Researchers have introduced the concept that the cost of extending life with a defibrillator in young and otherwise healthy subjects with genetic cardiac disorders can be balanced by society gains when the lifespan of an individual is considered. Through computer-based analytical models, the study, published in Annals of Noninvasive Electrocardiology, shows that primary intervention with defibrillator therapy is cost-effective and even cost-gaining in this population.
Defibrillator therapy, the implantation of a defibrillator in patients with high-risk genetic cardiac disorders, but without a history of prior aborted cardiac arrest, used in early intervention can reduce the risk of sudden cardiac death and significantly prolong life, say researchers.
“The implanted cardioverter defibrillator has been shown to efficiently terminate life-threatening arrhythmias affecting patients born with genetic abnormalities in the electrical system of the heart,” states Dr. Ilan Goldenberg of the Heart Research Follow-Up Program at the University of Rochester Medical Center. “However, data on the yield of this mode of therapy derives mostly from studies of adult patients with acquired cardiac disease. In the present study, we employ an analytical model based on current knowledge of the risks of patients with genetic cardiac disorders and show that in this high-risk population, intervention with a defibrillator at the age of 10 years is cost effective or even associated with economic gains due to the societal contributions of young and otherwise healthy patients in whom defibrillator therapy extends life.”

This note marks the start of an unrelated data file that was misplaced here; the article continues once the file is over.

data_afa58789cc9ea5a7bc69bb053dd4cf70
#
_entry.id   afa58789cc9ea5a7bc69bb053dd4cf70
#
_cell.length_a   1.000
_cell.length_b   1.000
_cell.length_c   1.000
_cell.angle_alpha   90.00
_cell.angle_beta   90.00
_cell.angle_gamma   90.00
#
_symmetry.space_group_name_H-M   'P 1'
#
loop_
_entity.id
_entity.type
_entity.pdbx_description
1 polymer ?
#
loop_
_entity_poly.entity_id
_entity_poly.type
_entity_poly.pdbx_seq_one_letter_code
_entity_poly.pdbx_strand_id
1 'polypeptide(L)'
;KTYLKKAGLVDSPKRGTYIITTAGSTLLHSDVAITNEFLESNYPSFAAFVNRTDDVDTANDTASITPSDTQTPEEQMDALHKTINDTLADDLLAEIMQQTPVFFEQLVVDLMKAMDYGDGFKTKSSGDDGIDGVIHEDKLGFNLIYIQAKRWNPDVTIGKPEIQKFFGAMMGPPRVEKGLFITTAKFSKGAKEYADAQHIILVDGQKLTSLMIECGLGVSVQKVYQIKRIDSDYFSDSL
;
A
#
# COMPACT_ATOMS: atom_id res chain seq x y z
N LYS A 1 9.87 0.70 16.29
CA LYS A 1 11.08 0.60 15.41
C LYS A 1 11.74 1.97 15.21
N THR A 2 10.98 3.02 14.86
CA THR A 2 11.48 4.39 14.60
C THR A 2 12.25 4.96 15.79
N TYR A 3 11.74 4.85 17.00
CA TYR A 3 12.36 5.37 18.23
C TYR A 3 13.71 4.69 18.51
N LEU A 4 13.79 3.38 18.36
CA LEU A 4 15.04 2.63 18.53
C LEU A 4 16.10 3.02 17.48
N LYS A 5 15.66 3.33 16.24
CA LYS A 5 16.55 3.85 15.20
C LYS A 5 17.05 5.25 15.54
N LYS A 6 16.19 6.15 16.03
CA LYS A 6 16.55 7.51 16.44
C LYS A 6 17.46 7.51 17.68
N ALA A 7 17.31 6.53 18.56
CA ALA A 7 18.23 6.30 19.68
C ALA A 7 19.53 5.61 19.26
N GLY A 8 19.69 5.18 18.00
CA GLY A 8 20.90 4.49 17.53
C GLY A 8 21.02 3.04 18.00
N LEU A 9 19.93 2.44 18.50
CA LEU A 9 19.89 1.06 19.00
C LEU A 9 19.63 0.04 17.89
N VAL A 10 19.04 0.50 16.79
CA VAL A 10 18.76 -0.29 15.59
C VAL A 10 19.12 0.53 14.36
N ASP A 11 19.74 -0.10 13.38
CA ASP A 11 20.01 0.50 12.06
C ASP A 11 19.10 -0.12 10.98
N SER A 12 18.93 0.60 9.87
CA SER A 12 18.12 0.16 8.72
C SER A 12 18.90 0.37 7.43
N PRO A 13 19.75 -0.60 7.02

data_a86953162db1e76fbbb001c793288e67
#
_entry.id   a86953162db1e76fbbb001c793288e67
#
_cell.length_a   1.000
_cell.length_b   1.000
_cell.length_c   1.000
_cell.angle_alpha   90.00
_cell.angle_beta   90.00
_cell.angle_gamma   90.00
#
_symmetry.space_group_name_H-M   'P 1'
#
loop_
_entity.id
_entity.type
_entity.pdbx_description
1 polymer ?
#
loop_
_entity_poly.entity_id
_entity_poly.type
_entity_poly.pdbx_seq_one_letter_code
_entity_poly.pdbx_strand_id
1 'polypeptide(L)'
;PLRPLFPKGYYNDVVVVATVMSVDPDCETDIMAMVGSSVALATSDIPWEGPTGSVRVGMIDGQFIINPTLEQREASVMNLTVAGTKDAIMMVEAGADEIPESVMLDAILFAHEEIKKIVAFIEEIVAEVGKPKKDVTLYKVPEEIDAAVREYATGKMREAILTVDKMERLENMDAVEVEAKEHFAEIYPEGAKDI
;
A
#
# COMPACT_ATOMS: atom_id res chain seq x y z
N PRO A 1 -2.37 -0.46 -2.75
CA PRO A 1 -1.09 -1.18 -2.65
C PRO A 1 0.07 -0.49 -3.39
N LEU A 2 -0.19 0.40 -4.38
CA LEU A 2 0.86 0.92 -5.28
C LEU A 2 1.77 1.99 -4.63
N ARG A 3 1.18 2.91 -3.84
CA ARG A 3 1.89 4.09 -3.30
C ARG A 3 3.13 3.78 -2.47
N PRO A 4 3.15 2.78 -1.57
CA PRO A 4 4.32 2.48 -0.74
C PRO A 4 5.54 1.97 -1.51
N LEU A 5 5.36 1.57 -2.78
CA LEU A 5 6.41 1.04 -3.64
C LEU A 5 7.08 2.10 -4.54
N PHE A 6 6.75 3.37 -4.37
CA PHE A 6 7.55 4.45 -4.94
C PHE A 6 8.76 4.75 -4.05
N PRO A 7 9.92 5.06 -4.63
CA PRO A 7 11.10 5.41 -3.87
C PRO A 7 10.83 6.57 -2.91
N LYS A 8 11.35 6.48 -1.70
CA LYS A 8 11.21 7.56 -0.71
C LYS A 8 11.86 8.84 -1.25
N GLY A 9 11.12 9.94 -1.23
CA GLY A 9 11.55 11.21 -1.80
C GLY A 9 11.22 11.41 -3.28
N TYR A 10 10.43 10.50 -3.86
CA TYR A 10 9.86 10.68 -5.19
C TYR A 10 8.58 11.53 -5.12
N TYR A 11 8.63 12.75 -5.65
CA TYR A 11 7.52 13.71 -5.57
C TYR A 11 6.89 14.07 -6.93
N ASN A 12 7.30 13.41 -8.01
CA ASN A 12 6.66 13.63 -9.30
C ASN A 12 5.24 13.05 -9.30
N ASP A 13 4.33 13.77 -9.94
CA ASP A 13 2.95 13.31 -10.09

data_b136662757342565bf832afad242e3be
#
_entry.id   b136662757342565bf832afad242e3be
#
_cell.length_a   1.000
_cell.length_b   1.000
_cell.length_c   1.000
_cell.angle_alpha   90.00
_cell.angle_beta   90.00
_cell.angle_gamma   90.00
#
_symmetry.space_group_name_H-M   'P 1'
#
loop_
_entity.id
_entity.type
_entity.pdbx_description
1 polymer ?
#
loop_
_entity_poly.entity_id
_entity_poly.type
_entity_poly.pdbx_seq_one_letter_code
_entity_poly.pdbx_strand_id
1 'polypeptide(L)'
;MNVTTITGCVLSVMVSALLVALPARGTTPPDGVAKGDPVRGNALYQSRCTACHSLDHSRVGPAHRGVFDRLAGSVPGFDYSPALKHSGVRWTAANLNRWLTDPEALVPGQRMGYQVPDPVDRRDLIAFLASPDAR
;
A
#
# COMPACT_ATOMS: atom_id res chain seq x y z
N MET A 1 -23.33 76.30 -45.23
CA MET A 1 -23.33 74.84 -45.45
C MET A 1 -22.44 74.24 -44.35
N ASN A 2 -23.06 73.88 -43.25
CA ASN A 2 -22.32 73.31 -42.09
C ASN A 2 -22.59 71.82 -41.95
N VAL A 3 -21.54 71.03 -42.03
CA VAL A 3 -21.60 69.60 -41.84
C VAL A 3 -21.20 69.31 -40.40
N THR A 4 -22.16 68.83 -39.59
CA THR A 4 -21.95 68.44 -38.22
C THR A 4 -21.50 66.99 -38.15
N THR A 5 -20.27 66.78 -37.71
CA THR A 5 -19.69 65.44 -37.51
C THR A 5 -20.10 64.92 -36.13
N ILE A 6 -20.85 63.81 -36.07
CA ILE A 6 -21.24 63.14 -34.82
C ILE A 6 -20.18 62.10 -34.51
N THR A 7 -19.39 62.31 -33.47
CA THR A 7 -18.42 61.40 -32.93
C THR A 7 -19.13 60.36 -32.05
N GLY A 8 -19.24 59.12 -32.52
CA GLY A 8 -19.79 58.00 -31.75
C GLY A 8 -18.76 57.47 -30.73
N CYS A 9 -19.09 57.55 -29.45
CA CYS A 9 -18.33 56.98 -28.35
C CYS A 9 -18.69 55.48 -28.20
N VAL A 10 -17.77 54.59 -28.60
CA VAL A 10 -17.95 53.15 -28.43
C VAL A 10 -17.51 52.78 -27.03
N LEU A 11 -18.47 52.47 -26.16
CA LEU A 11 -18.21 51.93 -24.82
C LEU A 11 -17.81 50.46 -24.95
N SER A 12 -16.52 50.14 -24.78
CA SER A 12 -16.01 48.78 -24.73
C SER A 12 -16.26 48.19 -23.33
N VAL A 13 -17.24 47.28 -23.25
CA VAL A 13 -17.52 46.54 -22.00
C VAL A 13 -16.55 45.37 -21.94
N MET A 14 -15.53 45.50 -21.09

Sharon Agsalda | alfa
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